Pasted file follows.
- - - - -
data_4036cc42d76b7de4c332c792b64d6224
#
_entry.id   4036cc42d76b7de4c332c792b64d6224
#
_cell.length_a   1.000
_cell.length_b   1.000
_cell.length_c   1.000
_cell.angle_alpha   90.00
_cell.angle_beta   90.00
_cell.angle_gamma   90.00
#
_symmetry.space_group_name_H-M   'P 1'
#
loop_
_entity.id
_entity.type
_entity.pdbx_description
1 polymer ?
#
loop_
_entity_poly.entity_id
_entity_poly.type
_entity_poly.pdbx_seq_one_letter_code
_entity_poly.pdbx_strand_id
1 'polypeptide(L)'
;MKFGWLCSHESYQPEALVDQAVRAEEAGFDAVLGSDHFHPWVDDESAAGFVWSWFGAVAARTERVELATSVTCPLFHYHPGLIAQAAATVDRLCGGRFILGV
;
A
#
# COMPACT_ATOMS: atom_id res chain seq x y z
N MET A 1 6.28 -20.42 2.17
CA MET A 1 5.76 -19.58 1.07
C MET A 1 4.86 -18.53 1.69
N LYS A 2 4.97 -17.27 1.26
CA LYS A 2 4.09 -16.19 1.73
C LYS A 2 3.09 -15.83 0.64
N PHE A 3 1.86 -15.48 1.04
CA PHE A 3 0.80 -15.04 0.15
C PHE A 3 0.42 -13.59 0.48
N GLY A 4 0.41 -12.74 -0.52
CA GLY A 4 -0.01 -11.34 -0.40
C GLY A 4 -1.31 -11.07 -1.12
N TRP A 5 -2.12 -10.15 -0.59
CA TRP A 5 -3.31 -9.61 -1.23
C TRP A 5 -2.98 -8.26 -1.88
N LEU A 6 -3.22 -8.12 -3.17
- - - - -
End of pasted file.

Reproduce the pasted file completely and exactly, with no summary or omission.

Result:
data_4036cc42d76b7de4c332c792b64d6224
#
_entry.id   4036cc42d76b7de4c332c792b64d6224
#
_cell.length_a   1.000
_cell.length_b   1.000
_cell.length_c   1.000
_cell.angle_alpha   90.00
_cell.angle_beta   90.00
_cell.angle_gamma   90.00
#
_symmetry.space_group_name_H-M   'P 1'
#
loop_
_entity.id
_entity.type
_entity.pdbx_description
1 polymer ?
#
loop_
_entity_poly.entity_id
_entity_poly.type
_entity_poly.pdbx_seq_one_letter_code
_entity_poly.pdbx_strand_id
1 'polypeptide(L)'
;MKFGWLCSHESYQPEALVDQAVRAEEAGFDAVLGSDHFHPWVDDESAAGFVWSWFGAVAARTERVELATSVTCPLFHYHPGLIAQAAATVDRLCGGRFILGV
;
A
#
# COMPACT_ATOMS: atom_id res chain seq x y z
N MET A 1 6.28 -20.42 2.17
CA MET A 1 5.76 -19.58 1.07
C MET A 1 4.86 -18.53 1.69
N LYS A 2 4.97 -17.27 1.26
CA LYS A 2 4.09 -16.19 1.73
C LYS A 2 3.09 -15.83 0.64
N PHE A 3 1.86 -15.48 1.04
CA PHE A 3 0.80 -15.04 0.15
C PHE A 3 0.42 -13.59 0.48
N GLY A 4 0.41 -12.74 -0.52
CA GLY A 4 -0.01 -11.34 -0.40
C GLY A 4 -1.31 -11.07 -1.12
N TRP A 5 -2.12 -10.15 -0.59
CA TRP A 5 -3.31 -9.61 -1.23
C TRP A 5 -2.98 -8.26 -1.88
N LEU A 6 -3.22 -8.12 -3.17